How will you communicate off grid?
by David M. Hill, Sr.
Let’s first cover what we are talking about when saying OFF GRID. Most all forms of communications today require grid support. The internet, landline telephones, and cell phones all require some form of support to function. Now if we either chose to go off grid or we are forced to go off grid due to natural disaster or man-made causes, we will all be looking for a way to communicate outside of our family group. The fact is, as humans, it is part of our nature to communicate with others. If you doubt me, try doing without all forms of communications for a weekend, or better yet an entire week.
What are your options?
GMRS/FRS radios and/or CB radios work well but have a very limited range. Any of theses will work for excellent local communications within a 1 to 3 mile range for most people. They are limited in many ways by different terrain and also by the surrounding structures. In many areas, like in the mountains, they have very limited capabilities. Let’s look at some of the specifications.
FRS or Family Radio Service: This form of radio uses seven different channels and transmits using 0.5 watts. There is no FCC license required for use.
GMRS or General Mobile Radio Service: This service does require a license issued from the Federal Communications Commission. The cost is currently 85 dollars for a five-year period. GMRS radios are allowed up to 50 watts of transmit power, but 1 to 5 watts is the most common in use.
CB or Citizens Band Radio: Does not require a license to operate. The radios have 40 channels and are limited to 4 watts transmit power on AM and 12 watts on sideband modes.
What if you want communications outside of your local area?
The solution for that is amateur radio, also known as ham radio. There are a lot of misconceptions out there today about ham radio due to recently passed new rules for ham radio testing and licensing. The biggest one is the dropping of CW or Morse Code from the licensing requirements in the United States. With CW not being required anymore, many people that struggled with learning have now gone on to get their licenses and have begun to enjoy the fascinating world of ham radio. There are currently only three classes of licenses issued by the FCC—Technician, General and Extra.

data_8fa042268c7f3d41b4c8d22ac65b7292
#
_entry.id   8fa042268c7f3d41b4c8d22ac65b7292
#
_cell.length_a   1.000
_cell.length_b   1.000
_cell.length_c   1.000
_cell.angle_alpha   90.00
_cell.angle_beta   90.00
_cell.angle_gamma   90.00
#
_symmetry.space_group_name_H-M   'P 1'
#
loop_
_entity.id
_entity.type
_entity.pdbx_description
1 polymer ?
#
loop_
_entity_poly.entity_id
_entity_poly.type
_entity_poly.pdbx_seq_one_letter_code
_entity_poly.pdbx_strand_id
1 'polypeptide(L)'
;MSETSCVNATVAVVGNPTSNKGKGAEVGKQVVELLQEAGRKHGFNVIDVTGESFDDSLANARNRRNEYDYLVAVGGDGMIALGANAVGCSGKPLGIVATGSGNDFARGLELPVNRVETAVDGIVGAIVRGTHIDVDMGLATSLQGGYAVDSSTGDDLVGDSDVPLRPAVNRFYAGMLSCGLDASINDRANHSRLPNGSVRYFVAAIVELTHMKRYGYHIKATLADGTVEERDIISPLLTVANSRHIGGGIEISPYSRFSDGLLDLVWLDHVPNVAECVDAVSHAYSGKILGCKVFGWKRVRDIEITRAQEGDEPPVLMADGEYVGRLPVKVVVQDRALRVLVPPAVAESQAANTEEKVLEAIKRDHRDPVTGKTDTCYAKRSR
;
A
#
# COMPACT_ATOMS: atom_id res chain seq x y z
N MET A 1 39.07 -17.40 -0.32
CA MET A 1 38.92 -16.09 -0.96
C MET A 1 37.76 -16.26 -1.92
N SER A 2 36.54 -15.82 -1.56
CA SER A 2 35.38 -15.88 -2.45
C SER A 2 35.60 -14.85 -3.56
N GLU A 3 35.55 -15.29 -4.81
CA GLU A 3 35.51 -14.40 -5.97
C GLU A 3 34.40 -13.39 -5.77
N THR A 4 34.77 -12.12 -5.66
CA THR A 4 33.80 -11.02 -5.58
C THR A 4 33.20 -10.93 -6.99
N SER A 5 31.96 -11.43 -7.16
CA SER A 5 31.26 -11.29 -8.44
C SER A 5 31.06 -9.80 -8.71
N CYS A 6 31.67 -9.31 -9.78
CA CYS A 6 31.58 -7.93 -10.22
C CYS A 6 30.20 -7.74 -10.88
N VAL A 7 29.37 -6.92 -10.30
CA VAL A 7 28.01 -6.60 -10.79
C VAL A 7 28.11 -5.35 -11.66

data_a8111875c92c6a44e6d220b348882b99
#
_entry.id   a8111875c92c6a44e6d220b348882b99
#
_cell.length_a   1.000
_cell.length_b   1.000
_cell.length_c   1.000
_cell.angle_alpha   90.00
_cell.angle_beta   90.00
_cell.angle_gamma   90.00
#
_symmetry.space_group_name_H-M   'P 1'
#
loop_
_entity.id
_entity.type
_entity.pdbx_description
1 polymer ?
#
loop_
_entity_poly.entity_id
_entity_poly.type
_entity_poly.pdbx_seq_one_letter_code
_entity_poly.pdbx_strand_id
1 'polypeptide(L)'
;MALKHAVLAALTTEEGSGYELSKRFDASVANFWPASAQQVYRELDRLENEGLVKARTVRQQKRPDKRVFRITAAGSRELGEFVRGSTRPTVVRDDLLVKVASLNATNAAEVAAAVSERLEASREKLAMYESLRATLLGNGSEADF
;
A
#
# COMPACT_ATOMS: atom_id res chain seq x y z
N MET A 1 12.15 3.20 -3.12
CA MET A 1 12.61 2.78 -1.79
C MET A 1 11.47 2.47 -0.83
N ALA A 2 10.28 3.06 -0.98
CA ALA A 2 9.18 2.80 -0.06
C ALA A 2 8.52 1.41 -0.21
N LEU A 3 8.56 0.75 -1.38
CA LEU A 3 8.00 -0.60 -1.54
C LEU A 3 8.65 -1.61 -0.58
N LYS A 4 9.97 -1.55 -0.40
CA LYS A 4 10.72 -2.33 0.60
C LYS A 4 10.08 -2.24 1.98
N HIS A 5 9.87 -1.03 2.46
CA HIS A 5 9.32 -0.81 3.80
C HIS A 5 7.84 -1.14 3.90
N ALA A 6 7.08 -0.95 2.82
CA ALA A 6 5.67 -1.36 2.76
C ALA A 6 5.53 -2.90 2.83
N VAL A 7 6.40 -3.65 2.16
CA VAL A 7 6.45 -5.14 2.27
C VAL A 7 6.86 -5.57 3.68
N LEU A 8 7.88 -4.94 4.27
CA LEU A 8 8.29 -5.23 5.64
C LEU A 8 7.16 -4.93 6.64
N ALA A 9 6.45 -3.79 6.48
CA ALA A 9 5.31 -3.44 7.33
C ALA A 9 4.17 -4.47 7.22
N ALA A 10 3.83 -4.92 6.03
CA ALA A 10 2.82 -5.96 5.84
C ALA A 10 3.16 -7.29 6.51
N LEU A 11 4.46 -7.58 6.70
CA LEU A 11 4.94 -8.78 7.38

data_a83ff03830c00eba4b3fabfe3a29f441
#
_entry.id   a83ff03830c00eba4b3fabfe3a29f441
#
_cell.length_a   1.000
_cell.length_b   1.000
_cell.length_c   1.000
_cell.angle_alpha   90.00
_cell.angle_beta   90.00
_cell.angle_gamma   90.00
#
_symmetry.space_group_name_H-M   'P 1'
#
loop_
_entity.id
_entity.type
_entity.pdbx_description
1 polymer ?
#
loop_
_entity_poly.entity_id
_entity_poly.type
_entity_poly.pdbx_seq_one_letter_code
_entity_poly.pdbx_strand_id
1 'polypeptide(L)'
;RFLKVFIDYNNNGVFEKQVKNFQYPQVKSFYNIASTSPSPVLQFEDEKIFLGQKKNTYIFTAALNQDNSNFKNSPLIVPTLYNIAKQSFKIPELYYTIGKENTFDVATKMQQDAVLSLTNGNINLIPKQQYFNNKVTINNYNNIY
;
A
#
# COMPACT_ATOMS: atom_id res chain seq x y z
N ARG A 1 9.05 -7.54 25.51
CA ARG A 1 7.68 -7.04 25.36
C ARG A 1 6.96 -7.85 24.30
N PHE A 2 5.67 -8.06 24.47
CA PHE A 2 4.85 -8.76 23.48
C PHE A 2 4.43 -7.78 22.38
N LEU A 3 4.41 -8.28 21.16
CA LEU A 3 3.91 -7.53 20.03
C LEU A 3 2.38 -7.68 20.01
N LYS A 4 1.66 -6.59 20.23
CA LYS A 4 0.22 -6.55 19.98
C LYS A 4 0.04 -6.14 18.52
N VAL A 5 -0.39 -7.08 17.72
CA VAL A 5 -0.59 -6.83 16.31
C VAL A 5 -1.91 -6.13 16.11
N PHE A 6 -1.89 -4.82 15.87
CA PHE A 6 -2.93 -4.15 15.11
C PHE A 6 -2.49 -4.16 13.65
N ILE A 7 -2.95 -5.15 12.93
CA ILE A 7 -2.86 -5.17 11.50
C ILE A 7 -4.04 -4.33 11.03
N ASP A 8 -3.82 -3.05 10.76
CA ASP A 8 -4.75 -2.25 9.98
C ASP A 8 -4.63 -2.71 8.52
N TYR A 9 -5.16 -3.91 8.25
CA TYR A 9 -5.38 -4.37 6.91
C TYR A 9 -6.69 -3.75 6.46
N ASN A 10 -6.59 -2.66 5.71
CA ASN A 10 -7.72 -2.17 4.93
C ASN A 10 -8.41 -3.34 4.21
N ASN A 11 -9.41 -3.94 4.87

The Technician class, or entry level class, will open up a much greater geographical range than any of the previous mentioned forms of two-way radio services are capable of providing you. You will even enjoy the privilege of using a very small portion of the allocated frequencies available to ham radio operators that allows you to be able to talk pretty much world-wide during certain band conditions. This class of license is very easy to obtain with just a little dedication to studying for the test required.
A very good way to find out what ham radio is all about is to look for your local ham radio club. Once you find it, go there during one of their meetings and ask questions. Make sure you have plenty of time on your hands because we hams love to talk and share our hobby with others! By doing this you could also get the opportunity to possibly use the club station to make a few contacts of your own and see what you think. You can go to this web site and use your zip code in the search box to find your local club—http://www.arrl.org/find-a-club
Another way you could find a ham in your area is by doing a search for all the hams in your zip code. You never know, one of your neighbors just may be a ham or at least someone in your community that you may just know. If so, all you have to do is ask them for help and I am sure they will be more than willing to help you find your way. You can do this by going to http://qrz.com and again, in the search window at the top left of the page, enter your zip code and see what you get.
If you have never considered becoming a ham I would urge you to at least look into it. Ham radio is truly the only reliable form of communication that truly Works When All Else Fails. All you need is a 12-volt battery, a radio and a simple-to-make wire antenna in a tree, and the whole world is at the other end of your radio waiting to chat with you.
73 “Best wishes in radio talk”
David M Hill, Sr.
Ham Radio Works When All Else Fails